Maskandi is well received and liked by the international community because of its originality, uniqueness and its difficulty to replicate. Between the 60s and early 90s Maskandi acts such as Johnston Zibokwakhe Mnyandu "Phuzekhemisi", Bhodloza Nzimande, Amatshitshi Amhlophe, Izingane Zoma, Bhekumuzi Luthuli (late) and Mfaz'Omnyama (late) contributed largely to exposing Maskandi to the international market.

Kasi Rap[edit]

Kasi rap originated from emzansi there are alot of Kasi rappers like sfilikwane,maseven,siyashezi and Chaka Dola everyone can make their own rap it originally from South Africa it started by ama pantsula and aboclever

Rawkat[edit]

Gqomu[edit]

Gqom is a style of music that emerged a decade into the 21st century from the city of Durban in KwaZulu Natal, South Africa.[2] The style features wavy and bass beats produced with software such as FL Studio, and has gained prominence in London.[3][4] The word gqom, sometimes expressed as qgom, igqom, gqomu or variants thereof, derives from an onomatopoeic combination of click consonants from the Zulu & the Xhosa language that represents a hitting drum. Music connoisseurs who were actively and rigorously involved in influencing the masses to accept and embrace the new, shift-shaping sound included the likes of South African rapper, Okmalumkoolkat, Italian record label Gqom Oh owner, Malumz Kole,[5] Afrotainment record label owner, DJ Tira as well as music taste-maker and personal public relations liaison, Cherish LaLa Mankai.[5][6] Related artists are DJ Lag, DJ Bongz, Lord The Dj,MasterT, Dj Noffoh, Dj Nkaa, Rudeboyz, Distruction Boyz & AudioBoyz.[7]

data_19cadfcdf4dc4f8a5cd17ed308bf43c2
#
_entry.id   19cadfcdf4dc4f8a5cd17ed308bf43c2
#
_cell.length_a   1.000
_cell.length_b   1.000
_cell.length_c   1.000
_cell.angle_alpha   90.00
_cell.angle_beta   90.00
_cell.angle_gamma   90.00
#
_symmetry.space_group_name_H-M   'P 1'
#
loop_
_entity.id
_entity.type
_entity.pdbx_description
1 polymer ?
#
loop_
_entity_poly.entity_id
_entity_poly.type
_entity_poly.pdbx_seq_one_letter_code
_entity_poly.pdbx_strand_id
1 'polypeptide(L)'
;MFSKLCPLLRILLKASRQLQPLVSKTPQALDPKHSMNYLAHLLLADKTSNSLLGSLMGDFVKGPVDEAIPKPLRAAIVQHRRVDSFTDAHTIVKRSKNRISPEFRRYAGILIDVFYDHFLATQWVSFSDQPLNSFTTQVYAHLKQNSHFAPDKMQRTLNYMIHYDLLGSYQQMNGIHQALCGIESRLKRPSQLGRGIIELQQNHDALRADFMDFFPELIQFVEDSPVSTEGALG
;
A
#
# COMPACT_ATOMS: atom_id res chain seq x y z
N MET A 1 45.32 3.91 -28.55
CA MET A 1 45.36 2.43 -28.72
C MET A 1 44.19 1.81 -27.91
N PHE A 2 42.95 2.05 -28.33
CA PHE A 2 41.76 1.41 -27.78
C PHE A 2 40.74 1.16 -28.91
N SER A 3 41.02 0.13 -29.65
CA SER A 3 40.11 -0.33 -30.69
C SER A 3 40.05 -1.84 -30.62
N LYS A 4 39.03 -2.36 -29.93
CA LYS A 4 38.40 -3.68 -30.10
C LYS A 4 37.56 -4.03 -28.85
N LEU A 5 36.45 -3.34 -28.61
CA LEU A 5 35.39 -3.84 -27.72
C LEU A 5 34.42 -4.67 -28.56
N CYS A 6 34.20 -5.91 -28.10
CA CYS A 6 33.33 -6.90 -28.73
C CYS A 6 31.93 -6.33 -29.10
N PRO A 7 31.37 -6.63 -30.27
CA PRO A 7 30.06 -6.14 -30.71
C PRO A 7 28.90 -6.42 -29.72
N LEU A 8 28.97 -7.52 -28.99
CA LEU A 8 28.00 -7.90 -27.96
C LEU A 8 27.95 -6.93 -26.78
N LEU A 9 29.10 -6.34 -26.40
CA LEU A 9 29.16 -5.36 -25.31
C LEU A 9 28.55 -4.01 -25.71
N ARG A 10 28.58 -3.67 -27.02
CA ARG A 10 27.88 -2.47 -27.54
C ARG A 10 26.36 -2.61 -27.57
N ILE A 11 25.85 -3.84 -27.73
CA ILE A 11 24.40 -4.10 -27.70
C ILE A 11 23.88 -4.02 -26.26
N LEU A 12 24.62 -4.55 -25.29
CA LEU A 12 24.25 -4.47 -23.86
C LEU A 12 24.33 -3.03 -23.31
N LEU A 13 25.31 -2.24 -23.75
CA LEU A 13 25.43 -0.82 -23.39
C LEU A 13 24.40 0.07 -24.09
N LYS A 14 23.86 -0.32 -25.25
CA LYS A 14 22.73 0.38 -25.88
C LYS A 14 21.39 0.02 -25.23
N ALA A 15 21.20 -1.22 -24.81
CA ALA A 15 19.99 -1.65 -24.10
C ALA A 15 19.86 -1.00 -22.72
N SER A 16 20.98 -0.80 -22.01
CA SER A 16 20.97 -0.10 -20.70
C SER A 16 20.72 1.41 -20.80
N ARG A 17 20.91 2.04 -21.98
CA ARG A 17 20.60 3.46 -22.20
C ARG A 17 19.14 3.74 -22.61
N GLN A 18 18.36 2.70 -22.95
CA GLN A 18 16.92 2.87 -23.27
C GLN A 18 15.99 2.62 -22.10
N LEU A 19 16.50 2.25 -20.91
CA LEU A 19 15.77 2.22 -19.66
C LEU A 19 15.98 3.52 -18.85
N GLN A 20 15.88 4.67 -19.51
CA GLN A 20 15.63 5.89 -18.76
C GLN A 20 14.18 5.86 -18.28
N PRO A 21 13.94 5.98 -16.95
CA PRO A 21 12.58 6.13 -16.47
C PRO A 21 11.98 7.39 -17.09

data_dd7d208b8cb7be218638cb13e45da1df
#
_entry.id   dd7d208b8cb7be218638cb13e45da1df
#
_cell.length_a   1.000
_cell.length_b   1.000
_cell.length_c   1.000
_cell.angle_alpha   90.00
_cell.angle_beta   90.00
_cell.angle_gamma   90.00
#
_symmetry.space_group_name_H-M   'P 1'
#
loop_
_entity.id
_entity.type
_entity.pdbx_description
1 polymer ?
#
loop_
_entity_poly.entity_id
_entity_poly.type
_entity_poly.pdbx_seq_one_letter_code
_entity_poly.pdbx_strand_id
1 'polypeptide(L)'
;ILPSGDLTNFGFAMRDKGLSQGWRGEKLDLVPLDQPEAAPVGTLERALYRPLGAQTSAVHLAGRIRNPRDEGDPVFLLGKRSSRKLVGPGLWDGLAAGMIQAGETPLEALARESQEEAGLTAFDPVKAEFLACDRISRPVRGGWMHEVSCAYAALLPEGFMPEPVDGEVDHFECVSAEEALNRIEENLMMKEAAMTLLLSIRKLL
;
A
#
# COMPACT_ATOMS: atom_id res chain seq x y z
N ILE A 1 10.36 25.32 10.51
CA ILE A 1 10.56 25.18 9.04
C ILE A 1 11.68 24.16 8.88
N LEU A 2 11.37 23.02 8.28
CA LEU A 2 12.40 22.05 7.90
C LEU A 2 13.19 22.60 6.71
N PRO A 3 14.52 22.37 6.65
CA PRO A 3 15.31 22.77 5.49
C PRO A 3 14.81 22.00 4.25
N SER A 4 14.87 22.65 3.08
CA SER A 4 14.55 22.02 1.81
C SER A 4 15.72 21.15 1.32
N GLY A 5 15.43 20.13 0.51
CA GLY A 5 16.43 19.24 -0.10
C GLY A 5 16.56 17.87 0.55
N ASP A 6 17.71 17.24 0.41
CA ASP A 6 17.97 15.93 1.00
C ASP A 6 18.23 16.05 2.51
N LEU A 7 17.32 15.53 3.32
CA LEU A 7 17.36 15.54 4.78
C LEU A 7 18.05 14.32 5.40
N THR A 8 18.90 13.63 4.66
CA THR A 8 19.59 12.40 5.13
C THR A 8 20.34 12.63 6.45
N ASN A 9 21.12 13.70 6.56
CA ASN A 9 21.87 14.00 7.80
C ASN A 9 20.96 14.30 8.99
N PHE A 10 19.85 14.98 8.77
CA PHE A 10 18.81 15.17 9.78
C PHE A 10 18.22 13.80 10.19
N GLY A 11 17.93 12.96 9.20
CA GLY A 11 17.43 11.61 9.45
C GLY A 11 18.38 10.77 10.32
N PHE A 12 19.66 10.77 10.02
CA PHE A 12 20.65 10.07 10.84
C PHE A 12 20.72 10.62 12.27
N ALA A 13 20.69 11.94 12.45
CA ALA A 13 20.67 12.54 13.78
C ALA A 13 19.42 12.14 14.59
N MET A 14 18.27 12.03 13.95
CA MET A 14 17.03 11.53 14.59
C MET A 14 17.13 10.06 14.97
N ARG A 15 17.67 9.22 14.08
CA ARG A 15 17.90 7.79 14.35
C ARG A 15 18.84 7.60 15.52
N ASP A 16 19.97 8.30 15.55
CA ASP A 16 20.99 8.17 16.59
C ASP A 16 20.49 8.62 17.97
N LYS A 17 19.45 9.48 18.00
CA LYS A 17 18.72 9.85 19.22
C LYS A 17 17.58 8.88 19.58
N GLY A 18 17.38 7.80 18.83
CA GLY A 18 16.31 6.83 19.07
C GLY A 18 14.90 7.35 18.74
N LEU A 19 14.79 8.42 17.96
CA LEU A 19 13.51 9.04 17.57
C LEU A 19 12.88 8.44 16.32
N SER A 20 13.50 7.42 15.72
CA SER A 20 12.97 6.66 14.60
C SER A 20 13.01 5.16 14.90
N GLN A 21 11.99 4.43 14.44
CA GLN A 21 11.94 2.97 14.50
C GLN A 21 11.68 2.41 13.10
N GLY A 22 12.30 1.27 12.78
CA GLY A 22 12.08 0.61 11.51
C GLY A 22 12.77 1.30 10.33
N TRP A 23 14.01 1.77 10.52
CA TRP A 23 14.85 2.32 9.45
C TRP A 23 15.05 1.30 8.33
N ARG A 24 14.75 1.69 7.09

Mbube and Isicathamiya[edit]

Mbube is both a song, originally released in the 1940s by Solomon Linda, and a genre of South African popular music that was inspired by it. "Mbube" was recorded in 1939 and became a major hit in Swaziland. The song was in a traditional Zulu choral style, which soon came to the attention of American musicologist Alan Lomax, who brought to the song to folk singer Pete Seeger, then of The Weavers. They made the song a Top 15 American hit in 1952 (as "Wimoweh"), though creator Solomon Linda was not credited; later, the Kingston Trio released a cover of it. Later still, The Tokens turned the song into "The Lion Sleeps Tonight", and it became a #1 American hit. The Durban-based Ladysmith Black Mambazo, formed by Joseph Shabalala in 1960, sings, among other styles, music in the mbube tradition.

Modern Zulu[edit]

The 1970s duo Juluka, consisting of a white man, Johnny Clegg, and a Zulu, Sipho Mchunu produced a blend of rock and Zulu folk music called maskanda, which has since evolved into an urban style called mbaqanga.[8]

References[edit]

  1. ^ Coffee, Black. "A Chat with Black Coffee - Kwaito is Still Around". XLR8R. xlr8r.com. Archived from the original on 12 January 2008. Retrieved 5 December 2007.
  2. ^ "Gqom, the foot-stomping new sound of South Africa's townships".
  3. ^ "What the foq is gqom?".
  4. ^ "Gqom—The Sound from the Townships of South Africa".
  5. ^ a b Weichenrieder, Philipp (19 April 2016). "Gqom-Musik aus Südafrika: Townships calling" – via www.taz.de.
  6. ^ "Gqom: The rise of a subculture".
  7. ^ "Gqom: A deeper look at South Africa's new generation of house". FACT Magazine: Music News, New Music. 2016-01-05. Retrieved 2018-10-27.
  8. ^ "Archived copy". Archived from the original on April 14, 2005. Retrieved May 25, 2005.CS1 maint: archived copy as title (link)[unreliable source?]